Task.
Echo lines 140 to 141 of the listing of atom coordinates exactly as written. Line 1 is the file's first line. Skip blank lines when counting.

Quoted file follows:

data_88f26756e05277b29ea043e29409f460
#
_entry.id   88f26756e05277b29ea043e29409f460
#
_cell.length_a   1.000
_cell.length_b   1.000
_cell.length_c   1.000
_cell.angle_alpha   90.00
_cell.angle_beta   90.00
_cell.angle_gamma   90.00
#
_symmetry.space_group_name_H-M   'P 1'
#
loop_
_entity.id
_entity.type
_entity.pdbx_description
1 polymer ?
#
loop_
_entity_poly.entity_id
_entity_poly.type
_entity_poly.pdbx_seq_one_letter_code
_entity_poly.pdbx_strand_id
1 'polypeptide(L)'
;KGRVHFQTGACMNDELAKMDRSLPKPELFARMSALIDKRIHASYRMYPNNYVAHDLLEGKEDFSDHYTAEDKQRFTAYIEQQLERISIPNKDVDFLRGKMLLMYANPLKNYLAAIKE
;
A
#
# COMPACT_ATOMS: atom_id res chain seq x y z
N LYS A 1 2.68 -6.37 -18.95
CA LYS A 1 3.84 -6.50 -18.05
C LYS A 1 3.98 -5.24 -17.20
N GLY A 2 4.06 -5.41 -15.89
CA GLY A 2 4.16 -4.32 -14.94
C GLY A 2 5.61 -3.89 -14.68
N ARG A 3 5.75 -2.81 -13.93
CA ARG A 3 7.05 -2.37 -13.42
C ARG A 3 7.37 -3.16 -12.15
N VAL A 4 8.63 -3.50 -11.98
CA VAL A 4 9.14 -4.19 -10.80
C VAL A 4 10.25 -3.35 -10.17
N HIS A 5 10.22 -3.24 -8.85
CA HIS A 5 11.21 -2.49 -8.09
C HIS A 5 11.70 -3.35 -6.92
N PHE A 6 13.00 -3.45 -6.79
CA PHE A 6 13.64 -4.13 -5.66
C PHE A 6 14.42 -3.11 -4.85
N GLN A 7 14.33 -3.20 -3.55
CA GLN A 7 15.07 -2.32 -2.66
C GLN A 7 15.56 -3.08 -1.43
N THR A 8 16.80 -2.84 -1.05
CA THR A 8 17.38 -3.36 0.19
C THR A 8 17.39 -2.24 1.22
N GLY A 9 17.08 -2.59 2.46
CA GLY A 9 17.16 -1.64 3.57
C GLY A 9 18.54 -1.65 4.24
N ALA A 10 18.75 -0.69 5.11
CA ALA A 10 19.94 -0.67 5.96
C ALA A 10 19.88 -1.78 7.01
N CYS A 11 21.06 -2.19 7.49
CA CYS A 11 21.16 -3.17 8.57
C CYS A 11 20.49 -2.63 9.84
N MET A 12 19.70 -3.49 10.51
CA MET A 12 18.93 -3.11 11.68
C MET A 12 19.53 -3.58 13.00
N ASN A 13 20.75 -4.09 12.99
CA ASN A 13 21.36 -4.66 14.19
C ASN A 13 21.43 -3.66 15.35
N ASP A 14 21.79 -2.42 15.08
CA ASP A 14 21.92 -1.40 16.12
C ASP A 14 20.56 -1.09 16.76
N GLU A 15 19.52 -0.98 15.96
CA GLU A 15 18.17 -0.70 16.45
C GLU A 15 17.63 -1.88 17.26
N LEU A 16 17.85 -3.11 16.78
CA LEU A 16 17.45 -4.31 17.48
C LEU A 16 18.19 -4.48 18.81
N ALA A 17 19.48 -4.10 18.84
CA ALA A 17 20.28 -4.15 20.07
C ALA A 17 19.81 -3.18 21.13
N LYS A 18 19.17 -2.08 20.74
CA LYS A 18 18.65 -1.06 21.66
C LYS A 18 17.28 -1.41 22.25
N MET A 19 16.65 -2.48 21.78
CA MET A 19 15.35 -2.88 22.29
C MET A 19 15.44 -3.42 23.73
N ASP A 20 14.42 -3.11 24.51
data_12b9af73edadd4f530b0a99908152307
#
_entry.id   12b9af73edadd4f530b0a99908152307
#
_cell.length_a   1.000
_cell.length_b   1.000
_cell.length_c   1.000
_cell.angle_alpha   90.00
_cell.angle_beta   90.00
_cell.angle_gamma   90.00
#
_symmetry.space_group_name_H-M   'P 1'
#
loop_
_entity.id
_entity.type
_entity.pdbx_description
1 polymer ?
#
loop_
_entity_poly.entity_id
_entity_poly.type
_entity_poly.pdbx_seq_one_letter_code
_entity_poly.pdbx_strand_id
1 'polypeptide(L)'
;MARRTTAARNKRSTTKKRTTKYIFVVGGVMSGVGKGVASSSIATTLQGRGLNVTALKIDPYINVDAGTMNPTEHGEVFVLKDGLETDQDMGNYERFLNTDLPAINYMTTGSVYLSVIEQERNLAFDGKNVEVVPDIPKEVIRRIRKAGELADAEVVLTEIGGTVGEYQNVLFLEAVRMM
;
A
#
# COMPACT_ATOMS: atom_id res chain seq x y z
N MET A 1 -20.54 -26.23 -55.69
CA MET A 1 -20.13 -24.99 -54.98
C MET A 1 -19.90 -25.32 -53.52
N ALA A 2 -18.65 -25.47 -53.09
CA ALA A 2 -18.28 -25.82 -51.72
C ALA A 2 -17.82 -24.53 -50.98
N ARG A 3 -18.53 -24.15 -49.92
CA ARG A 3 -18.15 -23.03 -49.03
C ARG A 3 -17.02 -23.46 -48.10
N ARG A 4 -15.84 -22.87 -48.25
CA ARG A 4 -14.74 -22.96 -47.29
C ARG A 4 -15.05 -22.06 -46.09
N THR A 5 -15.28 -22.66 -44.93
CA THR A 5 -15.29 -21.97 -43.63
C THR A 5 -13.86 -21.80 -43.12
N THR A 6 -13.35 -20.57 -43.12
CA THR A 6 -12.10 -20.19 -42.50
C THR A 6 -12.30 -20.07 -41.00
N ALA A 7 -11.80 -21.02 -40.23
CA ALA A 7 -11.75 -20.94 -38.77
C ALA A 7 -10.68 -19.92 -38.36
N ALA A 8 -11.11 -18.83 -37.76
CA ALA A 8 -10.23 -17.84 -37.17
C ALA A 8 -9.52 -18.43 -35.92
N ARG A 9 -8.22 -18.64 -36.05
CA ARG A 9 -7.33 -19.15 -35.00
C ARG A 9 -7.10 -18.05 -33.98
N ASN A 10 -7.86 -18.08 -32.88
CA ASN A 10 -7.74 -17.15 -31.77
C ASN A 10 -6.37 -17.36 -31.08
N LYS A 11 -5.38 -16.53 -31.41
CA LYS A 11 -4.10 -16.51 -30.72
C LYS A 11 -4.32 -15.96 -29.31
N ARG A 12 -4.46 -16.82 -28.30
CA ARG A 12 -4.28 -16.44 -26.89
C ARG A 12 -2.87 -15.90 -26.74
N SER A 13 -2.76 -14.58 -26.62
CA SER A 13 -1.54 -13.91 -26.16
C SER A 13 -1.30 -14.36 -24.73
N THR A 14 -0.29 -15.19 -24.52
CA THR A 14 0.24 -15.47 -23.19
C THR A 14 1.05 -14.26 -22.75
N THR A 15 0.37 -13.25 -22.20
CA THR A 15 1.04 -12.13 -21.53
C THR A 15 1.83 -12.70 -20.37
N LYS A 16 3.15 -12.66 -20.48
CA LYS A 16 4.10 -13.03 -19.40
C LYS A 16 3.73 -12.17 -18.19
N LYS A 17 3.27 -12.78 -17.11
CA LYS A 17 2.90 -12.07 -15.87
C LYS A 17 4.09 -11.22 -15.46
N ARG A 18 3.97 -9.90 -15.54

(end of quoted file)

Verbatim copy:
N ALA A 8 -11.11 -18.83 -37.76
CA ALA A 8 -10.23 -17.84 -37.17